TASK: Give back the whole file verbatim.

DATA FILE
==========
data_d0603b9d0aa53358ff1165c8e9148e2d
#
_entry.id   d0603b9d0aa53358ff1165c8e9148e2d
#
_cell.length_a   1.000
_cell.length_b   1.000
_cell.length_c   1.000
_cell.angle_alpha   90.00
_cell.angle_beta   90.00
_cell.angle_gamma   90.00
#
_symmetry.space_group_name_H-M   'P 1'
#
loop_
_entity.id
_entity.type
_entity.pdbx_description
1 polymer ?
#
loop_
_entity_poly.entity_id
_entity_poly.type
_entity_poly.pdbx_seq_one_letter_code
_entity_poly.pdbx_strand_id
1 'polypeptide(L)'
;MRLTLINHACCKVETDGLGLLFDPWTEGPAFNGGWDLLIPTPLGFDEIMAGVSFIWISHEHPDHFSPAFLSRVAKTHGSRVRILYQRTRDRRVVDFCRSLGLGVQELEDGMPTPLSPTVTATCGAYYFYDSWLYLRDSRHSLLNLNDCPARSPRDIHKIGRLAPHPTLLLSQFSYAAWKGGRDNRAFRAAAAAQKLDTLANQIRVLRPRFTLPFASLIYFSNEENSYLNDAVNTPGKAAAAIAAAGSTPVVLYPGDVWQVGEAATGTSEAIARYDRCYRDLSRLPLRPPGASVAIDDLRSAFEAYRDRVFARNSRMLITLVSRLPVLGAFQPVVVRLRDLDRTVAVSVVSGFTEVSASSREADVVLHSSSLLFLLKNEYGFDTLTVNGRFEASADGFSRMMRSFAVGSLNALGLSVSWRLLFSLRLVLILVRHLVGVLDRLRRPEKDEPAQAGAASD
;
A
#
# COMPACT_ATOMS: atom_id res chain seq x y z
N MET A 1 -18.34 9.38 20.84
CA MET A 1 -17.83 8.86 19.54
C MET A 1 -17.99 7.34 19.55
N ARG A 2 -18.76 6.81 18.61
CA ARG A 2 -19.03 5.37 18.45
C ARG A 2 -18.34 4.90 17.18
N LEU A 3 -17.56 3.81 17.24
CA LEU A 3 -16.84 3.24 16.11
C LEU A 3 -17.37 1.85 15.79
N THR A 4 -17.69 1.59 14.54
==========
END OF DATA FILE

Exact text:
data_d0603b9d0aa53358ff1165c8e9148e2d
#
_entry.id   d0603b9d0aa53358ff1165c8e9148e2d
#
_cell.length_a   1.000
_cell.length_b   1.000
_cell.length_c   1.000
_cell.angle_alpha   90.00
_cell.angle_beta   90.00
_cell.angle_gamma   90.00
#
_symmetry.space_group_name_H-M   'P 1'
#
loop_
_entity.id
_entity.type
_entity.pdbx_description
1 polymer ?
#
loop_
_entity_poly.entity_id
_entity_poly.type
_entity_poly.pdbx_seq_one_letter_code
_entity_poly.pdbx_strand_id
1 'polypeptide(L)'
;MRLTLINHACCKVETDGLGLLFDPWTEGPAFNGGWDLLIPTPLGFDEIMAGVSFIWISHEHPDHFSPAFLSRVAKTHGSRVRILYQRTRDRRVVDFCRSLGLGVQELEDGMPTPLSPTVTATCGAYYFYDSWLYLRDSRHSLLNLNDCPARSPRDIHKIGRLAPHPTLLLSQFSYAAWKGGRDNRAFRAAAAAQKLDTLANQIRVLRPRFTLPFASLIYFSNEENSYLNDAVNTPGKAAAAIAAAGSTPVVLYPGDVWQVGEAATGTSEAIARYDRCYRDLSRLPLRPPGASVAIDDLRSAFEAYRDRVFARNSRMLITLVSRLPVLGAFQPVVVRLRDLDRTVAVSVVSGFTEVSASSREADVVLHSSSLLFLLKNEYGFDTLTVNGRFEASADGFSRMMRSFAVGSLNALGLSVSWRLLFSLRLVLILVRHLVGVLDRLRRPEKDEPAQAGAASD
;
A
#
# COMPACT_ATOMS: atom_id res chain seq x y z
N MET A 1 -18.34 9.38 20.84
CA MET A 1 -17.83 8.86 19.54
C MET A 1 -17.99 7.34 19.55
N ARG A 2 -18.76 6.81 18.61
CA ARG A 2 -19.03 5.37 18.45
C ARG A 2 -18.34 4.90 17.18
N LEU A 3 -17.56 3.81 17.24
CA LEU A 3 -16.84 3.24 16.11
C LEU A 3 -17.37 1.85 15.79
N THR A 4 -17.69 1.59 14.54